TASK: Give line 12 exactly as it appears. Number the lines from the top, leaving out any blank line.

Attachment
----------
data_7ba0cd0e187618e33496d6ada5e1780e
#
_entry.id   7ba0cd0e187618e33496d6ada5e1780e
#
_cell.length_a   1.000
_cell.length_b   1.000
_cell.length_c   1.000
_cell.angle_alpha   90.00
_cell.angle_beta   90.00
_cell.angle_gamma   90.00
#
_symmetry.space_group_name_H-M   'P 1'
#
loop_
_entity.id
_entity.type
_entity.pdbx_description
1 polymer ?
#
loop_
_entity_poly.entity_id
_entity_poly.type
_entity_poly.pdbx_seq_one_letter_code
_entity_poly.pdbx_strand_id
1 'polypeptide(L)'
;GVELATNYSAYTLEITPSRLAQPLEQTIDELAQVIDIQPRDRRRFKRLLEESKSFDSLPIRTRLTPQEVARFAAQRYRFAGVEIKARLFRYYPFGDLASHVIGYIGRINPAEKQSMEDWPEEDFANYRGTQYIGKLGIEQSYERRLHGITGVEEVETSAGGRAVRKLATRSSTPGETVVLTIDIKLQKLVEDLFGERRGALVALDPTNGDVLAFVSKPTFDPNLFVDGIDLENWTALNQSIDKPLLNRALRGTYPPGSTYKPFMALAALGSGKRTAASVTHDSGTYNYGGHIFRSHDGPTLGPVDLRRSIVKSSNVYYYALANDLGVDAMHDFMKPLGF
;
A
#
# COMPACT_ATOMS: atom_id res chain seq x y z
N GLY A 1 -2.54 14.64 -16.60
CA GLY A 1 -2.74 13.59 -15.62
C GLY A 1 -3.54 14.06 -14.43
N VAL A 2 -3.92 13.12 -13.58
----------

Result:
_symmetry.space_group_name_H-M   'P 1'